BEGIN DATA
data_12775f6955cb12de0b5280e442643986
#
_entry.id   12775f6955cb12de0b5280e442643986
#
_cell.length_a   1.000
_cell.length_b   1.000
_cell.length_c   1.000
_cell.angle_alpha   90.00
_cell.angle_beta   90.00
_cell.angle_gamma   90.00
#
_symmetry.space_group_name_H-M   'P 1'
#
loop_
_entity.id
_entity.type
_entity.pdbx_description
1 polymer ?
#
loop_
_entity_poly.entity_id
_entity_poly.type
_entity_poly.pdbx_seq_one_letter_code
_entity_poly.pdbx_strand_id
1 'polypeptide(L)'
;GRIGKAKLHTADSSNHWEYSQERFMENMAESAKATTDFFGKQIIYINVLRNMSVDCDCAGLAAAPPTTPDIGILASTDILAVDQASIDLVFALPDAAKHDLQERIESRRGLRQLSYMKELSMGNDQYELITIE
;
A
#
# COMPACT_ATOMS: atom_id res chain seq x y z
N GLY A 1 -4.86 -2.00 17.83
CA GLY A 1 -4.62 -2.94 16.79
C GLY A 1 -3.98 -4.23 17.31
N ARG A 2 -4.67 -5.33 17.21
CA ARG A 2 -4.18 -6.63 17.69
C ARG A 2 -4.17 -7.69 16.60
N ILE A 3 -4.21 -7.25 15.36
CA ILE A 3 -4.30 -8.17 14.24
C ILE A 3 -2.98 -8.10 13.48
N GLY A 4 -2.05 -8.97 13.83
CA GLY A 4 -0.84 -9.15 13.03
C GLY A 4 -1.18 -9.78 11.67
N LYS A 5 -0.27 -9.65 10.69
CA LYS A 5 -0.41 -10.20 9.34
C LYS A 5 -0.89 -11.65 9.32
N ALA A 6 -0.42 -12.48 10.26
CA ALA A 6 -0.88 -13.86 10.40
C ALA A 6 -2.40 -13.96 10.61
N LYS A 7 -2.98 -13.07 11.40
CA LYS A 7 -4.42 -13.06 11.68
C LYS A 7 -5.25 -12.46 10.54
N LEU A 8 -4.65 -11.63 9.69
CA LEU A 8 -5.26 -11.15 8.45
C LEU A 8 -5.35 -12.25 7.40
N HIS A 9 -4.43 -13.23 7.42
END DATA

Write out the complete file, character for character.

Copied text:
data_12775f6955cb12de0b5280e442643986
#
_entry.id   12775f6955cb12de0b5280e442643986
#
_cell.length_a   1.000
_cell.length_b   1.000
_cell.length_c   1.000
_cell.angle_alpha   90.00
_cell.angle_beta   90.00
_cell.angle_gamma   90.00
#
_symmetry.space_group_name_H-M   'P 1'
#
loop_
_entity.id
_entity.type
_entity.pdbx_description
1 polymer ?
#
loop_
_entity_poly.entity_id
_entity_poly.type
_entity_poly.pdbx_seq_one_letter_code
_entity_poly.pdbx_strand_id
1 'polypeptide(L)'
;GRIGKAKLHTADSSNHWEYSQERFMENMAESAKATTDFFGKQIIYINVLRNMSVDCDCAGLAAAPPTTPDIGILASTDILAVDQASIDLVFALPDAAKHDLQERIESRRGLRQLSYMKELSMGNDQYELITIE
;
A
#
# COMPACT_ATOMS: atom_id res chain seq x y z
N GLY A 1 -4.86 -2.00 17.83
CA GLY A 1 -4.62 -2.94 16.79
C GLY A 1 -3.98 -4.23 17.31
N ARG A 2 -4.67 -5.33 17.21
CA ARG A 2 -4.18 -6.63 17.69
C ARG A 2 -4.17 -7.69 16.60
N ILE A 3 -4.21 -7.25 15.36
CA ILE A 3 -4.30 -8.17 14.24
C ILE A 3 -2.98 -8.10 13.48
N GLY A 4 -2.05 -8.97 13.83
CA GLY A 4 -0.84 -9.15 13.03
C GLY A 4 -1.18 -9.78 11.67
N LYS A 5 -0.27 -9.65 10.69
CA LYS A 5 -0.41 -10.20 9.34
C LYS A 5 -0.89 -11.65 9.32
N ALA A 6 -0.42 -12.48 10.26
CA ALA A 6 -0.88 -13.86 10.40
C ALA A 6 -2.40 -13.96 10.61
N LYS A 7 -2.98 -13.07 11.40
CA LYS A 7 -4.42 -13.06 11.68
C LYS A 7 -5.25 -12.46 10.54
N LEU A 8 -4.65 -11.63 9.69
CA LEU A 8 -5.26 -11.15 8.45
C LEU A 8 -5.35 -12.25 7.40
N HIS A 9 -4.43 -13.23 7.42